Erin McKeown | Theater Critic's Choice | Chicago Reader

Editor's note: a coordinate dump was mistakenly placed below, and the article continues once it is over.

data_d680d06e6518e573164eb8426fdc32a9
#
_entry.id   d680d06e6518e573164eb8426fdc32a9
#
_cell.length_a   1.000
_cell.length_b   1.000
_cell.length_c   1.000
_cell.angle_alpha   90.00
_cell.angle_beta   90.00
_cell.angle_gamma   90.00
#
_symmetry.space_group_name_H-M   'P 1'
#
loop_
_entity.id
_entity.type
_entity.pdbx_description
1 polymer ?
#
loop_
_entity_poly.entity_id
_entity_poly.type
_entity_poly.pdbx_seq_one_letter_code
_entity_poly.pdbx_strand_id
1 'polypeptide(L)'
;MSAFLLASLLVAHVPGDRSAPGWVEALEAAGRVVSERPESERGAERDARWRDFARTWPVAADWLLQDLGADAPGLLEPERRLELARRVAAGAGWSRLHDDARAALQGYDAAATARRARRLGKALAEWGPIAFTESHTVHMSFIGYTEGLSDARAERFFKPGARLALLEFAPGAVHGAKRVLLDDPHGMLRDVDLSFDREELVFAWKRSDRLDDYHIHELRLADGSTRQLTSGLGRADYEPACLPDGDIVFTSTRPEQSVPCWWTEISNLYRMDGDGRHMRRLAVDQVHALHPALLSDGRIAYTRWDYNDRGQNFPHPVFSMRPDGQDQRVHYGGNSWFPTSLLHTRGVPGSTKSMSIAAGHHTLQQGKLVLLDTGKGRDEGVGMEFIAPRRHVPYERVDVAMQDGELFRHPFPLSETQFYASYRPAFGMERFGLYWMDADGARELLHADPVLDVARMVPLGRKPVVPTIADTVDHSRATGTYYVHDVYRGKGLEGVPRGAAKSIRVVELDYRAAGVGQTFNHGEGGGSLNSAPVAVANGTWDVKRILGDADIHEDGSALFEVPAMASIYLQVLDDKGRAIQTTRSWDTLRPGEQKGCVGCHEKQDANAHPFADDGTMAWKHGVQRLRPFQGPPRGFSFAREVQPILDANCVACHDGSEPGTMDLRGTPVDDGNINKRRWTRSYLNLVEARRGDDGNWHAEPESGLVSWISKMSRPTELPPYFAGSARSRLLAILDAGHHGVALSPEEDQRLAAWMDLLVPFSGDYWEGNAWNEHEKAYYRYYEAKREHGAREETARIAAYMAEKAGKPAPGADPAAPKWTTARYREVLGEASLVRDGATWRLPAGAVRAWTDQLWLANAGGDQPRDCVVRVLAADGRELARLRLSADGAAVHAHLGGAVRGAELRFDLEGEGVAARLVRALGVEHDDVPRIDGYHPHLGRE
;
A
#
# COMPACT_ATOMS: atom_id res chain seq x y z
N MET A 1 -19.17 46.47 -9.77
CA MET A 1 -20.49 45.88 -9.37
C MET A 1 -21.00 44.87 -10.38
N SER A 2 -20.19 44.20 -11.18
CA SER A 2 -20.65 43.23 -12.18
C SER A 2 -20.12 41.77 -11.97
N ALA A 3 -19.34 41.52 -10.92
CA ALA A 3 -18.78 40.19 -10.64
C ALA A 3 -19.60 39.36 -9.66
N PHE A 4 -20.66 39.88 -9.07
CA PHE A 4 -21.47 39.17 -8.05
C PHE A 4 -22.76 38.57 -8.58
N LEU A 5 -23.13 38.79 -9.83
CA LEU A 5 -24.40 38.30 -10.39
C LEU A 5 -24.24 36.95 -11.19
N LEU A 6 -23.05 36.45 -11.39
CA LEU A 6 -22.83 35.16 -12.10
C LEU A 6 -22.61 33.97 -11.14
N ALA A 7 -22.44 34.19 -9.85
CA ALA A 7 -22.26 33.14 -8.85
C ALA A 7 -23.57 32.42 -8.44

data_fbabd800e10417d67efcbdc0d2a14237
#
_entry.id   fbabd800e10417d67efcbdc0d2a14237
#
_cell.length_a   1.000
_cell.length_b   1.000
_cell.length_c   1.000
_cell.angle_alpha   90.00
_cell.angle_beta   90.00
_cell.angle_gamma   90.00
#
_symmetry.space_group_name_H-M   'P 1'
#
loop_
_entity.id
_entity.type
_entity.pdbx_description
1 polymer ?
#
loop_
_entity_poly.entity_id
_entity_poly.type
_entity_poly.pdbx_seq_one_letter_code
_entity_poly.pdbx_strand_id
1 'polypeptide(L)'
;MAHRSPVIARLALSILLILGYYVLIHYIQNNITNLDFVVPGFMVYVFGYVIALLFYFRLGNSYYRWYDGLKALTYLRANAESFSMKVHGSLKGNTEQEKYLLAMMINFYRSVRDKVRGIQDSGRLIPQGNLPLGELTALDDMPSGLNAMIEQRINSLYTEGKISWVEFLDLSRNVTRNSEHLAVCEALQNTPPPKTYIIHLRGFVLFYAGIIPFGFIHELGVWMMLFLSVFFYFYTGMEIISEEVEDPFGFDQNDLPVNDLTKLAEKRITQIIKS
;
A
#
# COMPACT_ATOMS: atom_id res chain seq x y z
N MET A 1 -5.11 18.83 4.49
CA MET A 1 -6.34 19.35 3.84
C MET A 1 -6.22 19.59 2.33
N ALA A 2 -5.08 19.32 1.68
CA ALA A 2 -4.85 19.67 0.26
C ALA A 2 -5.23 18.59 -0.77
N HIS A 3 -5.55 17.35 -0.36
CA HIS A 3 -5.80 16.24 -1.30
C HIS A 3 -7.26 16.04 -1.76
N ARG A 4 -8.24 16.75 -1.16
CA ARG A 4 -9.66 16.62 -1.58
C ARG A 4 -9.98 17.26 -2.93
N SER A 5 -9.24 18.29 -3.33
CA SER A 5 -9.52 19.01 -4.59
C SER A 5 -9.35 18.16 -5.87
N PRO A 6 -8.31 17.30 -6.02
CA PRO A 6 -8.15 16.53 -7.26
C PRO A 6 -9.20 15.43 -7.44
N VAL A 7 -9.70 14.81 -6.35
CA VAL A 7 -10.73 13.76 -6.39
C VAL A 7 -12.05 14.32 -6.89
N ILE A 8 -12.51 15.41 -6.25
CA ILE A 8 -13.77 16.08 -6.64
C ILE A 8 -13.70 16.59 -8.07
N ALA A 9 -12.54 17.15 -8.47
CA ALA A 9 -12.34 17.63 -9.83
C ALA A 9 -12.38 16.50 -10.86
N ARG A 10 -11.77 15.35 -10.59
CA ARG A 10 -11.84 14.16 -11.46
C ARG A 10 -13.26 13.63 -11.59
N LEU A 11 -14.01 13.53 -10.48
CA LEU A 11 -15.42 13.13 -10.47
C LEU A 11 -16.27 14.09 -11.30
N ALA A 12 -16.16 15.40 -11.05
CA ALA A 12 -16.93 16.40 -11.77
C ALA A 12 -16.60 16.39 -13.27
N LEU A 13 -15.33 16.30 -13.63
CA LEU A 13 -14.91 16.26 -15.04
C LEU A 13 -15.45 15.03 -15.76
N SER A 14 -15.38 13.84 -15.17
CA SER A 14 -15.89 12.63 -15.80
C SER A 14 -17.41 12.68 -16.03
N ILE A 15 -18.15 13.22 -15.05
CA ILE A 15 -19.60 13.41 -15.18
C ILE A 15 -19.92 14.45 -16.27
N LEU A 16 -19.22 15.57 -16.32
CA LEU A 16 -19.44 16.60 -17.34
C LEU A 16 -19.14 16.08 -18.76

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Twenty-five-year-old Erin McKeown started out on the coffeehouse circuit as an oddball folkie, but her early recordings, particularly Distillation (Signature Sounds, 2000), suggested she was onto something bigger. On that record she sang personal originals and strummed acoustic guitar, but she avoided the breathy, earnest vocal style of so many confessional singer-songwriters. She sounded like a misplaced jazz singer, and she made her pretty pop songs swing. McKeown had enrolled at Brown University expecting to study biology, but she ended up in musical theater, and although her repertoire thankfully doesn't include show tunes, her rhythmic elan and fetching sense of melody suggest an understanding of music that's both broad and deep. She makes a few unfortunate decisions on her new album, Grand (Nettwerk): she plays up the jazzy elements on the hard-swinging "The Taste of You" (with a muted trumpet solo and Jo Jones-style drumming) and indulges in some wan western swing on "How to Be a Lady" rather than allowing her voice to suggest those influences, as she's done in her previous work. And producer David Chalfant has given the recordings a pop sheen that sometimes doesn't fit the material: he loads on the soft-focus vocal harmonies, and the electric guitars shimmer more than they bite. But McKeown's curvy voice cuts through, and for the most part her choices work. She sprints through "Cinematic," seductively arches notes in "James," and taps into some folk-rocky sobriety on "Envelopes of Glassine." I definitely prefer her stripped-down stuff, but with Grand McKeown has made a convincing case that her music might have a more mainstream appeal. Wednesday, June 25, 8 PM, Martyrs', 3855 N. Lincoln; 773-404-9494.

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